Are You Eager or Anxious?

Despite the fact that they are often used interchangeably (and Merriam-Webster calls them synonyms), anxious and eager do not mean the same thing. “Both words convey the notion of being desirous,” says Theodore Bernstein in The Careful Writer, “but anxious has an underlay of faint apprehension.”

Anxious means worry, concern, distress, uneasiness—all negative connotations.

  • Marie was anxious as she waited for the doctor’s diagnosis.

Those who argue that anxious should never be used as a synonym for eager overstate their case. Webster’s New College Dictionary includes this definition for anxious: eagerly wishing. If that’s the sense you wish to convey, it’s an appropriate use of the word.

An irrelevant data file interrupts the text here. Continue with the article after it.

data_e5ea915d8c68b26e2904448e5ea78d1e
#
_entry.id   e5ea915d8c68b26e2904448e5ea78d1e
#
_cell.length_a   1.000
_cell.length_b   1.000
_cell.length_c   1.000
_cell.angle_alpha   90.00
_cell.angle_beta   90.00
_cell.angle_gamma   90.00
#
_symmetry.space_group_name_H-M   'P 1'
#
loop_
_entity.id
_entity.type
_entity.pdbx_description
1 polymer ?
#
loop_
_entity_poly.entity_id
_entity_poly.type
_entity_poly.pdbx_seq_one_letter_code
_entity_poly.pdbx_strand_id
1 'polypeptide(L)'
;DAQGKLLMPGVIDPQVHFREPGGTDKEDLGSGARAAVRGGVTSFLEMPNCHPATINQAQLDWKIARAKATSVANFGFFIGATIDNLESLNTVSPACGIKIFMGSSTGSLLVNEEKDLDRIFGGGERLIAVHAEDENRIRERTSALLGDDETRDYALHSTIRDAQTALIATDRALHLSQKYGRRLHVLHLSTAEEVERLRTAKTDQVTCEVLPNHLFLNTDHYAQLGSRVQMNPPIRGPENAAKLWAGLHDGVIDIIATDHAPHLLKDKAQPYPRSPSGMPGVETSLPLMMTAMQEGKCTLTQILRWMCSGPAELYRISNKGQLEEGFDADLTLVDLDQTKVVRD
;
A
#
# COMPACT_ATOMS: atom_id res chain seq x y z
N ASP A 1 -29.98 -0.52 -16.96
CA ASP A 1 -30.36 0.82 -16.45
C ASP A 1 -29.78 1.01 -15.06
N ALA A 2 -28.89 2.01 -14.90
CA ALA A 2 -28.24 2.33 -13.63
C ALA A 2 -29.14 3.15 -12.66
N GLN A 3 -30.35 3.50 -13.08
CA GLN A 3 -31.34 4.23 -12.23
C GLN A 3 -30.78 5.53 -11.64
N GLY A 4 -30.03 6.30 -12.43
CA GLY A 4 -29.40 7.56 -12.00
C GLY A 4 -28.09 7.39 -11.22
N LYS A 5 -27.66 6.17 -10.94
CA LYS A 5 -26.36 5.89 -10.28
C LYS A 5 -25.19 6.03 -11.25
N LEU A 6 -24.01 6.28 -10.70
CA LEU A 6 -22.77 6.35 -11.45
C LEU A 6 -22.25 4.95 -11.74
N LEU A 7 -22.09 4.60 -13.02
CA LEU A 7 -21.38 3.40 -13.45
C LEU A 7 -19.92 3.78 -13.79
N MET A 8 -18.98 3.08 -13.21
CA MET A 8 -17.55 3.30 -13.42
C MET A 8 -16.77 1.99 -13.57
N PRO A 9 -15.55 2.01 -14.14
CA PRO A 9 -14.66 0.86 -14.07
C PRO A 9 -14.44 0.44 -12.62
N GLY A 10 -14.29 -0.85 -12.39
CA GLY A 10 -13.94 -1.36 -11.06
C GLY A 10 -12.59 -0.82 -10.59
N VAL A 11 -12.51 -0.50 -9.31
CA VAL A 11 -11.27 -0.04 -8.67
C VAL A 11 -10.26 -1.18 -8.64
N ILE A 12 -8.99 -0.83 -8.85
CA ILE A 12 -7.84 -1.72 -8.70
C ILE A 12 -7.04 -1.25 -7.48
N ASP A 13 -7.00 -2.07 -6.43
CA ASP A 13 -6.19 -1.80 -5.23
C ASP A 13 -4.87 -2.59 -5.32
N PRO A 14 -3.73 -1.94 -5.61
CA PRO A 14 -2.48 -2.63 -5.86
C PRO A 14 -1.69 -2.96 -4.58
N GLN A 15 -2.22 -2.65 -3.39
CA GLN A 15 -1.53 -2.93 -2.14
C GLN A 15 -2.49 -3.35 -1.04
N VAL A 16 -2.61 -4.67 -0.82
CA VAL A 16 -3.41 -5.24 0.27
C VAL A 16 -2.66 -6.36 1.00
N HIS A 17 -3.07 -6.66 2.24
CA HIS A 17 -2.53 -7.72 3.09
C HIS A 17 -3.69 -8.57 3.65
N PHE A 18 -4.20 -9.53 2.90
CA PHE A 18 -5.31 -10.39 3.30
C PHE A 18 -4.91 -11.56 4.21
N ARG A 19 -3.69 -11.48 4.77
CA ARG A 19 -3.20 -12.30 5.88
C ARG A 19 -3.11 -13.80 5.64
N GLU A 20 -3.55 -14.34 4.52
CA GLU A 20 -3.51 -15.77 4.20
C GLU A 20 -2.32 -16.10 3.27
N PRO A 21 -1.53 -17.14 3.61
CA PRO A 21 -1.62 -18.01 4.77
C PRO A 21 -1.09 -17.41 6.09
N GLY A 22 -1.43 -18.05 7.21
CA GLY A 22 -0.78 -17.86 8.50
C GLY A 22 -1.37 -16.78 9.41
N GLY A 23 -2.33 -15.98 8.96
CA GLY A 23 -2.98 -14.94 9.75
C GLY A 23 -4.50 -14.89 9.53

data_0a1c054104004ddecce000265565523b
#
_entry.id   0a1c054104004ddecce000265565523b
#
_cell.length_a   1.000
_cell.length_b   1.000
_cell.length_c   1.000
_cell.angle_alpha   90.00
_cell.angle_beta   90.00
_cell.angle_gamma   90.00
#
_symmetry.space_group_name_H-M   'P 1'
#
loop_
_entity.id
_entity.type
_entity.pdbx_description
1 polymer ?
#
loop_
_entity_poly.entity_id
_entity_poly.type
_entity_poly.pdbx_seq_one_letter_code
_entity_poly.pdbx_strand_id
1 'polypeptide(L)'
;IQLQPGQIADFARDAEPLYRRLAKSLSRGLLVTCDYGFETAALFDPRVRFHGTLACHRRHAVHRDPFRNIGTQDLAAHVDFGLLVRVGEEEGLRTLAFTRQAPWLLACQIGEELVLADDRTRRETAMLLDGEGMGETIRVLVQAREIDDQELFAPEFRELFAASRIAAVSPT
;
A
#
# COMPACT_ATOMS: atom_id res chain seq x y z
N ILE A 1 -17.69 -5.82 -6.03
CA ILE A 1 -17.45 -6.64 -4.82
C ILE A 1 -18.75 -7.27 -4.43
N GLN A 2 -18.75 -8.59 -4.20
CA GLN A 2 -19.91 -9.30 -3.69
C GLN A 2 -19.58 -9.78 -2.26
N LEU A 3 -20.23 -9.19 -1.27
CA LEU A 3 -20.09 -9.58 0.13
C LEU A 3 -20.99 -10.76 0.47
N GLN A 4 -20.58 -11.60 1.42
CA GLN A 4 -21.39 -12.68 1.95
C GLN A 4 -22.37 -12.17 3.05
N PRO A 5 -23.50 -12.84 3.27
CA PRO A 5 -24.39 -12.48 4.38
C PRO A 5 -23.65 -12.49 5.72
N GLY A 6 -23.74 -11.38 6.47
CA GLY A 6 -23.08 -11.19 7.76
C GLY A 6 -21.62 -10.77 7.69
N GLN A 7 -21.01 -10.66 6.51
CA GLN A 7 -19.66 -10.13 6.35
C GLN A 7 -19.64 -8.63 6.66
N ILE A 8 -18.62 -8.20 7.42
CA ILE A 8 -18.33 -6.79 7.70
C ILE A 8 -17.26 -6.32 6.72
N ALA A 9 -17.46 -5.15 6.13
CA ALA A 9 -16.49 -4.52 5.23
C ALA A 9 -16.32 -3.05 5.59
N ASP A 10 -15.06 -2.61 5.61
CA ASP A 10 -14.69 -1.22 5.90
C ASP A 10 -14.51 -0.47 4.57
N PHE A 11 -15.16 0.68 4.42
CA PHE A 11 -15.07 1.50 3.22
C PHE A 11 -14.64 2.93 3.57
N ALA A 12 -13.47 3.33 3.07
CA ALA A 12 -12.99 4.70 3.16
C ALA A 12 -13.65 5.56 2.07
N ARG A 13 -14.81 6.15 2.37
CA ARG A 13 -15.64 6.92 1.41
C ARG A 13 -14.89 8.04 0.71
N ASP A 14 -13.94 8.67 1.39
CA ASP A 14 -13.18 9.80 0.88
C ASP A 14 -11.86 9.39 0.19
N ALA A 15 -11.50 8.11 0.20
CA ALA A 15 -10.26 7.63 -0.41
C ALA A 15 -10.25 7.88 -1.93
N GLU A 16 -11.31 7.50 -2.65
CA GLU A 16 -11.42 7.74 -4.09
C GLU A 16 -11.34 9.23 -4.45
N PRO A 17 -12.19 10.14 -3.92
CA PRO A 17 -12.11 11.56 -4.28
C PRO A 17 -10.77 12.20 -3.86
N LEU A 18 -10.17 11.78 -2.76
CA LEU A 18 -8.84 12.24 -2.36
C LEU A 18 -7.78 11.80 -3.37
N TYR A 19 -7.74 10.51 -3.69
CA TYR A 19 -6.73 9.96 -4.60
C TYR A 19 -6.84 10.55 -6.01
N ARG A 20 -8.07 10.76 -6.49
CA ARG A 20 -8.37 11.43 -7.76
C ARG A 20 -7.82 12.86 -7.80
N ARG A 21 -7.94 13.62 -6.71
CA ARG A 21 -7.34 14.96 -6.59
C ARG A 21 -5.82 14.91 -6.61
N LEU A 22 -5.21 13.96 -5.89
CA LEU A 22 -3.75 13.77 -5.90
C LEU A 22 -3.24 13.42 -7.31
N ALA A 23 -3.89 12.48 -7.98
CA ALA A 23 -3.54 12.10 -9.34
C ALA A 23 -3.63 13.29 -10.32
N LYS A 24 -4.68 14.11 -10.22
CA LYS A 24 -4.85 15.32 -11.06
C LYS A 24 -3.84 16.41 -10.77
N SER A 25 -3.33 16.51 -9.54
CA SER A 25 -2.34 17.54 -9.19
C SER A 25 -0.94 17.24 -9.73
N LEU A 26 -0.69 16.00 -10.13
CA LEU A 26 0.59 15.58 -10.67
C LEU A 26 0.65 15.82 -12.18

• Henrietta was anxious to see her new grandchild.

In the case of a much-anticipated child, concern over the child’s safe delivery and eagerness to see the new baby, anxious seems the right word to use. And that is always our goal as writers—using the precise word.

Eager conveys enthusiasm, inpatient desire, or interest. Eager has an air of expecting something good.

  • Marie was eager for a good report.
  • The children were eager for summer vacation.

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